NEW YORK (MainStreet) — Black market marijuana, which many expected to disappear after the substance was legalized, is thriving. It is grown on public land owned by the federal government in the state. Worse it is controlled by Drug Trafficking Organizations (DTOs).
According to the latest information from the U.S. Forest Service, provided to MainStreet in response to an inquiry, marijuana production is booming. The facts are alarming.
The statistics for marijuana cultivation sites that are impacting U.S. Forest Service lands in Colorado indicate that six national forests are affected: Pike, San Isabel, Arapaho, Roosevelt, White River, and Gunnison.
For the period from 2008 to 2014, the Forest Service found 32 cultivation sites in 12 counties. They involve 100,507 plants.
"The black market retail value of marijuana varies from $2,500 to $4,500 per pound for high grade product," said Chris Strebig, the U.S. Forest Service (USFS) spokesperson for the Rocky Mountain region. "Lesser grade [with lower THC content] ranges in price from $500 to $1,000."
The average price of marijuana is pegged at about $2,500 per pound. Each plant yields an estimated one pound.
This places the value of known black market pot grown on federal lands between about $50 million for low grade to $452 million for the high end product. It would be $252 million using the average price per pound. Whatever price one wants to use, the value is disconcerting.
More than 80% of the sites are on what is known as the "Front Range," according to the Forest Service. These are the foothills of the Rockies said Strebig. Approximately 50% of the sites were found in Douglas, Jefferson and Boulder Counties.
What is most disturbing is who controls these cultivations. According to the USFS, approximately 65% of the sites were believed to be operated by DTOs in 2013. Since 2008, almost 95% of marijuana located on USFS land are believed to be controlled by DTOs.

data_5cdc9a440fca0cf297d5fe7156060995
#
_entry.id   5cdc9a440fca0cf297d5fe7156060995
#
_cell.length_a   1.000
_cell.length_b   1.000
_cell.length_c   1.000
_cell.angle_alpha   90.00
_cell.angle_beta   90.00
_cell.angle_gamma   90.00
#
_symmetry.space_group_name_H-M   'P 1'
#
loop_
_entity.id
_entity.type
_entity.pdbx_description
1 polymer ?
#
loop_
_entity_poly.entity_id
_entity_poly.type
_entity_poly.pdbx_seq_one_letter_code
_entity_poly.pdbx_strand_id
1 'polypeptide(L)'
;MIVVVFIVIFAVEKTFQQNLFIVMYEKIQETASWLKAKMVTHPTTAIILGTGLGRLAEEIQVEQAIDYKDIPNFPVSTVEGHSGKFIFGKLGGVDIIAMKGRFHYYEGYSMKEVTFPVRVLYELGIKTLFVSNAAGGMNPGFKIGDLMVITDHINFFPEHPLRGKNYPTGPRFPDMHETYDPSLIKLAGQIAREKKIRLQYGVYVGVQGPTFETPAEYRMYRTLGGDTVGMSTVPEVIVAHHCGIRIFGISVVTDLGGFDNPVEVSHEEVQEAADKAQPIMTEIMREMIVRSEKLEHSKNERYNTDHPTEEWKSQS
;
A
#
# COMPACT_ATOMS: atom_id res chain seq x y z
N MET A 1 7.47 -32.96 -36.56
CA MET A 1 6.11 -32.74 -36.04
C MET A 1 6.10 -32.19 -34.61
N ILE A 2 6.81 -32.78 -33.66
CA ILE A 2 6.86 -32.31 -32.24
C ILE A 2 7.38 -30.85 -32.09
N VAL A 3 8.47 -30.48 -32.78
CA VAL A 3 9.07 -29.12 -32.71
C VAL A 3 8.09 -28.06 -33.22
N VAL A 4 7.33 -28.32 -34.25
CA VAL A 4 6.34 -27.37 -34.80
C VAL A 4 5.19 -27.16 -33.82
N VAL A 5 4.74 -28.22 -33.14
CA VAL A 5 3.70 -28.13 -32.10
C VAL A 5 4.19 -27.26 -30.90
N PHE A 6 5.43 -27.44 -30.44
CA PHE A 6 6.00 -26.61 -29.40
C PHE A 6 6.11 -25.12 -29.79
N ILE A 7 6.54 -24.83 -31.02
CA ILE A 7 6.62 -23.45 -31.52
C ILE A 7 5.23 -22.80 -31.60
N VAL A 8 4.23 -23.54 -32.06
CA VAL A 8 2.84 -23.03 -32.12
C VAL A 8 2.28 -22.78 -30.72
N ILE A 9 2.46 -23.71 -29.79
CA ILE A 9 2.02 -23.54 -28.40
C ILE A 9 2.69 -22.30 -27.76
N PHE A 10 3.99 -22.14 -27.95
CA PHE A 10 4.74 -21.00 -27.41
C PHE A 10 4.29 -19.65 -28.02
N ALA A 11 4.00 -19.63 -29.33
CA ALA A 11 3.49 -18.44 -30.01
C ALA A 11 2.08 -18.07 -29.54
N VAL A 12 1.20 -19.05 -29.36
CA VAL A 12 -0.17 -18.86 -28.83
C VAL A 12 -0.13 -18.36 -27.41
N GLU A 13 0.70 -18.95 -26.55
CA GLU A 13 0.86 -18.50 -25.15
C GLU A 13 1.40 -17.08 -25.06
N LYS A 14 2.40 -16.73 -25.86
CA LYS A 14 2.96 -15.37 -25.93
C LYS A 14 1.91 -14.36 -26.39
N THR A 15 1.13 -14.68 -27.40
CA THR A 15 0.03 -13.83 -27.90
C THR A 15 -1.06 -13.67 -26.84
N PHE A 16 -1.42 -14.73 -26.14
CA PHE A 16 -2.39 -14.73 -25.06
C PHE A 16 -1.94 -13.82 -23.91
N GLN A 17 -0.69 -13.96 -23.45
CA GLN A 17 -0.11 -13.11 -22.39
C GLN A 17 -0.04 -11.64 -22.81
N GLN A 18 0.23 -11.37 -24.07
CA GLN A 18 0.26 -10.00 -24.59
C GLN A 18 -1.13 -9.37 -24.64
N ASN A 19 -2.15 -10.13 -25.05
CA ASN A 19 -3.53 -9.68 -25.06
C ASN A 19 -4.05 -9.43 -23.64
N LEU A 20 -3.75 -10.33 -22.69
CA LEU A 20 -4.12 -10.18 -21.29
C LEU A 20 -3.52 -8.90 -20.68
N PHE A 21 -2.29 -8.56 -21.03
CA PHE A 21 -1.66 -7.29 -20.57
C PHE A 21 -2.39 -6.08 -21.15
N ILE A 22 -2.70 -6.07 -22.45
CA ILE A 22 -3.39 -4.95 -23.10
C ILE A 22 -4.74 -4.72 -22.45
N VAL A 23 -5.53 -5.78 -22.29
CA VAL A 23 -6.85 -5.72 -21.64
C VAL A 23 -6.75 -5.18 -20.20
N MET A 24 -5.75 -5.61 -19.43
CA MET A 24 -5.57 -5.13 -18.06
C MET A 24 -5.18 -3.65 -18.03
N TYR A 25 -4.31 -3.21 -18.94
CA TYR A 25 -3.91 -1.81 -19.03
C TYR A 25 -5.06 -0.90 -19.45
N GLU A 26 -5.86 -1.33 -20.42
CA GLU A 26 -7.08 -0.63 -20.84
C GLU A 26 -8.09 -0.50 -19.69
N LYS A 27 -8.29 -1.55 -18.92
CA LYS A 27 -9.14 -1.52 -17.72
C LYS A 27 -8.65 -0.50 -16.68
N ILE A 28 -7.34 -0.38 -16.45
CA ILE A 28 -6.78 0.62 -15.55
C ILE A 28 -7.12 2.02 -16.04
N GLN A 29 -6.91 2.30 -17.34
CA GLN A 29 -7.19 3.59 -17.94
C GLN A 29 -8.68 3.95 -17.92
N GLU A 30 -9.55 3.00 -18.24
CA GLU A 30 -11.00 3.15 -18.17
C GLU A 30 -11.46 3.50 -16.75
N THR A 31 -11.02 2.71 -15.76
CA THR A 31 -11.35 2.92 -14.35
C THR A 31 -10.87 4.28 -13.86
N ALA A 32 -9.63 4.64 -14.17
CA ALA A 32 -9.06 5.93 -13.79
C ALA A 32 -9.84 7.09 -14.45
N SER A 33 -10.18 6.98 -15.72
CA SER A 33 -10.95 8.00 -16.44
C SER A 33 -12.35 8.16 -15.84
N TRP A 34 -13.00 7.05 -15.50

This marijuana is not being sold in the local state accredited retail outlet either. Strebig said there is no evidence or indication to date that the marijuana cultivated on national forest lands is sold through regulated marijuana suppliers in the Colorado system.
Fortunately, unlike other areas where pot is grown illegally, Forest Service personnel have not encountered any booby trap activity or violent incidents. But marijuana cultivation does cause environmental damage to the forests.
"Marijuana cultivation on national forests endangers public safety, degrades water quality, introduces invasive plants, leaves garbage and negatively impacts forest health," said Strebig. "Cutting down trees, diverting water and the use of chemicals are all effects of marijuana cultivation."
He also said that while it is too early to tell - it does not seem legalization has reduced illegally grown marijuana.
"This is the first growing season since the passage of Colorado's recreational marijuana law," Strebig explained. "As of yet, we do not have any evidence that the legalization of recreational marijuana has diminished the production or cultivation of marijuana on national forest system lands."
So it seems that for the time being, legalization has not lead to the demise of the black market. But advocates say the law is the problem.
"In general, regarding cannabis being grown on federal (or state) land is the pure outgrowth of prohibition," said Allen St. Pierre, executive director of the National Organization for the Reform of Marijuana Laws (NORML). "If federal and state law enforcement don't want illegal growers, then they need to stop supporting the status quo of prohibition as there are no legal problems in America with people illegally growing tobacco, grapes, hops, barley or apples on federal and state lands."
But opponents take the opposite perspective. They feel legalization leads to more crime.
"By legalizing marijuana in Colorado, we have become the black market for about 40 other states that we can document," said Tom Gorman, director of the Rocky Mountain High Intensity Drug Trafficking Area. "So instead of eliminating it we have become it. We are also the black market for those under twenty-one."
"Will that fade away if the legal market prices drop? It is too early to say. But we know that commercialization of medical marijuana did not end the black market," he concluded.
Whether Colorado's legalization experiment will decrease black market pot remains to be seen. But studies indicate that while legalized gambling decreased illegal gambling - legalization increased the amount of gamblers.
--Written by Michael P. Tremoglie for MainStreet